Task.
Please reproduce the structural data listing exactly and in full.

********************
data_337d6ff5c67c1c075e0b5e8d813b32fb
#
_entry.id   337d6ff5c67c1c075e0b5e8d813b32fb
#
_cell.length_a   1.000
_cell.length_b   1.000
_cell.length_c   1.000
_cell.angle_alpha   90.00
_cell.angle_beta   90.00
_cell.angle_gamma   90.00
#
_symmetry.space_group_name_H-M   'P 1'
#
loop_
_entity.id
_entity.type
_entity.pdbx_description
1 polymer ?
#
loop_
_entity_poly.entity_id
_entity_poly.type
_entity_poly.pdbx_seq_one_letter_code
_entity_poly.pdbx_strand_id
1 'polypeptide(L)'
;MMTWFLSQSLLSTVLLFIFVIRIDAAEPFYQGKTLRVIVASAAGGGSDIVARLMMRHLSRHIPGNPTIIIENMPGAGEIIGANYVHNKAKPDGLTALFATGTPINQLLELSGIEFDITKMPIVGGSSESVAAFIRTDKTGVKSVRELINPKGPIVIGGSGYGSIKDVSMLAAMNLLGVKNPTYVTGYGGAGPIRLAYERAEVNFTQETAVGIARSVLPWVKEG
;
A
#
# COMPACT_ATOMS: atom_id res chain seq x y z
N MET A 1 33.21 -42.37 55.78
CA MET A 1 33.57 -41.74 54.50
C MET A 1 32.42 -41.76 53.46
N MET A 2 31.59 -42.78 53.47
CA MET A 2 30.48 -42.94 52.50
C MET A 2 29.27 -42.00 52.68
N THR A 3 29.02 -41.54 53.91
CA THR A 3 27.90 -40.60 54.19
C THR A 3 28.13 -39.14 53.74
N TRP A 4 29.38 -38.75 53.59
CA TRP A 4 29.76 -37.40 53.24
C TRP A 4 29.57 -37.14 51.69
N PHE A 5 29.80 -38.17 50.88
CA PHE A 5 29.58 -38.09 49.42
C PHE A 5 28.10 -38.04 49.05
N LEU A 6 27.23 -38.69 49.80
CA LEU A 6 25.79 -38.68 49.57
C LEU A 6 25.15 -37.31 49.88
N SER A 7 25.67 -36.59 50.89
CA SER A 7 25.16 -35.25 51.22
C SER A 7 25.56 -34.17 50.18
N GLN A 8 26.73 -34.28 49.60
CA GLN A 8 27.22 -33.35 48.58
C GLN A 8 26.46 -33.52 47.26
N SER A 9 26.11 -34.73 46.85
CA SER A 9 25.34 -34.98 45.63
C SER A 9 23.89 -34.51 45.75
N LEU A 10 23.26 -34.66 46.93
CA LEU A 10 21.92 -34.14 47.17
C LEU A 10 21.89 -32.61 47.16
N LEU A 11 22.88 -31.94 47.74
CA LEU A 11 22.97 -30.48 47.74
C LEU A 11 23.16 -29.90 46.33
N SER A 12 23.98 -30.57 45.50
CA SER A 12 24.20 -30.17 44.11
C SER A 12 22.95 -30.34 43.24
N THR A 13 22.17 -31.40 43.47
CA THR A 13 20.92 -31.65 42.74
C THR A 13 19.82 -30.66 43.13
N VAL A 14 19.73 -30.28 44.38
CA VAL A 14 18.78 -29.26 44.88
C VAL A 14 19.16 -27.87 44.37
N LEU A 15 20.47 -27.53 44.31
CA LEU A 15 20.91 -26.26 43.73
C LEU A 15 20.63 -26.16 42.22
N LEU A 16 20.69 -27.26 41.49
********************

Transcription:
data_337d6ff5c67c1c075e0b5e8d813b32fb
#
_entry.id   337d6ff5c67c1c075e0b5e8d813b32fb
#
_cell.length_a   1.000
_cell.length_b   1.000
_cell.length_c   1.000
_cell.angle_alpha   90.00
_cell.angle_beta   90.00
_cell.angle_gamma   90.00
#
_symmetry.space_group_name_H-M   'P 1'
#
loop_
_entity.id
_entity.type
_entity.pdbx_description
1 polymer ?
#
loop_
_entity_poly.entity_id
_entity_poly.type
_entity_poly.pdbx_seq_one_letter_code
_entity_poly.pdbx_strand_id
1 'polypeptide(L)'
;MMTWFLSQSLLSTVLLFIFVIRIDAAEPFYQGKTLRVIVASAAGGGSDIVARLMMRHLSRHIPGNPTIIIENMPGAGEIIGANYVHNKAKPDGLTALFATGTPINQLLELSGIEFDITKMPIVGGSSESVAAFIRTDKTGVKSVRELINPKGPIVIGGSGYGSIKDVSMLAAMNLLGVKNPTYVTGYGGAGPIRLAYERAEVNFTQETAVGIARSVLPWVKEG
;
A
#
# COMPACT_ATOMS: atom_id res chain seq x y z
N MET A 1 33.21 -42.37 55.78
CA MET A 1 33.57 -41.74 54.50
C MET A 1 32.42 -41.76 53.46
N MET A 2 31.59 -42.78 53.47
CA MET A 2 30.48 -42.94 52.50
C MET A 2 29.27 -42.00 52.68
N THR A 3 29.02 -41.54 53.91
CA THR A 3 27.90 -40.60 54.19
C THR A 3 28.13 -39.14 53.74
N TRP A 4 29.38 -38.75 53.59
CA TRP A 4 29.76 -37.40 53.24
C TRP A 4 29.57 -37.14 51.69
N PHE A 5 29.80 -38.17 50.88
CA PHE A 5 29.58 -38.09 49.42
C PHE A 5 28.10 -38.04 49.05
N LEU A 6 27.23 -38.69 49.80
CA LEU A 6 25.79 -38.68 49.57
C LEU A 6 25.15 -37.31 49.88
N SER A 7 25.67 -36.59 50.89
CA SER A 7 25.16 -35.25 51.22
C SER A 7 25.56 -34.17 50.18
N GLN A 8 26.73 -34.28 49.60
CA GLN A 8 27.22 -33.35 48.58
C GLN A 8 26.46 -33.52 47.26
N SER A 9 26.11 -34.73 46.85
CA SER A 9 25.34 -34.98 45.63
C SER A 9 23.89 -34.51 45.75
N LEU A 10 23.26 -34.66 46.93
CA LEU A 10 21.92 -34.14 47.17
C LEU A 10 21.89 -32.61 47.16
N LEU A 11 22.88 -31.94 47.74
CA LEU A 11 22.97 -30.48 47.74
C LEU A 11 23.16 -29.90 46.33
N SER A 12 23.98 -30.57 45.50
CA SER A 12 24.20 -30.17 44.11
C SER A 12 22.95 -30.34 43.24
N THR A 13 22.17 -31.40 43.47
CA THR A 13 20.92 -31.65 42.74
C THR A 13 19.82 -30.66 43.13
N VAL A 14 19.73 -30.28 44.38
CA VAL A 14 18.78 -29.26 44.88
C VAL A 14 19.16 -27.87 44.37
N LEU A 15 20.47 -27.53 44.31
CA LEU A 15 20.91 -26.26 43.73
C LEU A 15 20.63 -26.16 42.22
N LEU A 16 20.69 -27.26 41.49